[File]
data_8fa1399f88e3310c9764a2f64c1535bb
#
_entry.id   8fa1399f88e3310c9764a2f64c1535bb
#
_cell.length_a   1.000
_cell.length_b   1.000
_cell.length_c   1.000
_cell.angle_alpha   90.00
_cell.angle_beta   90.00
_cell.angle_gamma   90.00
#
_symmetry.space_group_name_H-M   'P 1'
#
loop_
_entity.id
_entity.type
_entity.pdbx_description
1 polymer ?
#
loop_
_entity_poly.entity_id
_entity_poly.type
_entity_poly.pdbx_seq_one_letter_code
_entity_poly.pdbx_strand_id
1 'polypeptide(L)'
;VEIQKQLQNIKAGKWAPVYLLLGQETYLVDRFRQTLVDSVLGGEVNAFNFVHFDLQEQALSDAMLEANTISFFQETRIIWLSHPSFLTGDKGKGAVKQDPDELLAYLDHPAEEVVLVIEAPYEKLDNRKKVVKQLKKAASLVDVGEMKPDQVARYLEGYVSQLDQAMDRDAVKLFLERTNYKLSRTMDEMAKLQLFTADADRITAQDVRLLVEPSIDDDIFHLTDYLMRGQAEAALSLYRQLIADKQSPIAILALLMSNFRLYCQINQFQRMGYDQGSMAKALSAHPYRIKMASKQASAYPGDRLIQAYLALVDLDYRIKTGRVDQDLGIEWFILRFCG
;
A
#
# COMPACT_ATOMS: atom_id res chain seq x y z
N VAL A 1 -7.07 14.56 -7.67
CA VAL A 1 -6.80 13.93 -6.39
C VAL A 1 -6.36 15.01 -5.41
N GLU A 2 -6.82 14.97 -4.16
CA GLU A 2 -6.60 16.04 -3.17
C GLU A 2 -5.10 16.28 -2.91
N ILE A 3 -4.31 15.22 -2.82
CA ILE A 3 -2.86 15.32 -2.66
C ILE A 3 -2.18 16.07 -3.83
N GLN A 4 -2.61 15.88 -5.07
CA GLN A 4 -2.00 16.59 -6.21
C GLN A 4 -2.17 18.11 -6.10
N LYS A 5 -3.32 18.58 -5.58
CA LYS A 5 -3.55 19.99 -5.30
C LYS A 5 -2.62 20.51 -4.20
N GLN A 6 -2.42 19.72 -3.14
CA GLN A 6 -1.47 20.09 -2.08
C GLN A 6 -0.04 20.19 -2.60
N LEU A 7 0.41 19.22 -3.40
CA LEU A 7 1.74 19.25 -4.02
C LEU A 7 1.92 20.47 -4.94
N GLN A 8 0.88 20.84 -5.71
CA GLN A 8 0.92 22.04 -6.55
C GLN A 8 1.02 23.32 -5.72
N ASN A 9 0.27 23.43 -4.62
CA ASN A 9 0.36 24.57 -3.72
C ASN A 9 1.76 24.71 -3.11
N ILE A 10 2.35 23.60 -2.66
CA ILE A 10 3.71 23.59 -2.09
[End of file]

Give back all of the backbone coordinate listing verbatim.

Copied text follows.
data_8fa1399f88e3310c9764a2f64c1535bb
#
_entry.id   8fa1399f88e3310c9764a2f64c1535bb
#
_cell.length_a   1.000
_cell.length_b   1.000
_cell.length_c   1.000
_cell.angle_alpha   90.00
_cell.angle_beta   90.00
_cell.angle_gamma   90.00
#
_symmetry.space_group_name_H-M   'P 1'
#
loop_
_entity.id
_entity.type
_entity.pdbx_description
1 polymer ?
#
loop_
_entity_poly.entity_id
_entity_poly.type
_entity_poly.pdbx_seq_one_letter_code
_entity_poly.pdbx_strand_id
1 'polypeptide(L)'
;VEIQKQLQNIKAGKWAPVYLLLGQETYLVDRFRQTLVDSVLGGEVNAFNFVHFDLQEQALSDAMLEANTISFFQETRIIWLSHPSFLTGDKGKGAVKQDPDELLAYLDHPAEEVVLVIEAPYEKLDNRKKVVKQLKKAASLVDVGEMKPDQVARYLEGYVSQLDQAMDRDAVKLFLERTNYKLSRTMDEMAKLQLFTADADRITAQDVRLLVEPSIDDDIFHLTDYLMRGQAEAALSLYRQLIADKQSPIAILALLMSNFRLYCQINQFQRMGYDQGSMAKALSAHPYRIKMASKQASAYPGDRLIQAYLALVDLDYRIKTGRVDQDLGIEWFILRFCG
;
A
#
# COMPACT_ATOMS: atom_id res chain seq x y z
N VAL A 1 -7.07 14.56 -7.67
CA VAL A 1 -6.80 13.93 -6.39
C VAL A 1 -6.36 15.01 -5.41
N GLU A 2 -6.82 14.97 -4.16
CA GLU A 2 -6.60 16.04 -3.17
C GLU A 2 -5.10 16.28 -2.91
N ILE A 3 -4.31 15.22 -2.82
CA ILE A 3 -2.86 15.32 -2.66
C ILE A 3 -2.18 16.07 -3.83
N GLN A 4 -2.61 15.88 -5.07
CA GLN A 4 -2.00 16.59 -6.21
C GLN A 4 -2.17 18.11 -6.10
N LYS A 5 -3.32 18.58 -5.58
CA LYS A 5 -3.55 19.99 -5.30
C LYS A 5 -2.62 20.51 -4.20
N GLN A 6 -2.42 19.72 -3.14
CA GLN A 6 -1.47 20.09 -2.08
C GLN A 6 -0.04 20.19 -2.60
N LEU A 7 0.41 19.22 -3.40
CA LEU A 7 1.74 19.25 -4.02
C LEU A 7 1.92 20.47 -4.94
N GLN A 8 0.88 20.84 -5.71
CA GLN A 8 0.92 22.04 -6.55
C GLN A 8 1.02 23.32 -5.72
N ASN A 9 0.27 23.43 -4.62
CA ASN A 9 0.36 24.57 -3.72
C ASN A 9 1.76 24.71 -3.11
N ILE A 10 2.35 23.60 -2.66
CA ILE A 10 3.71 23.59 -2.09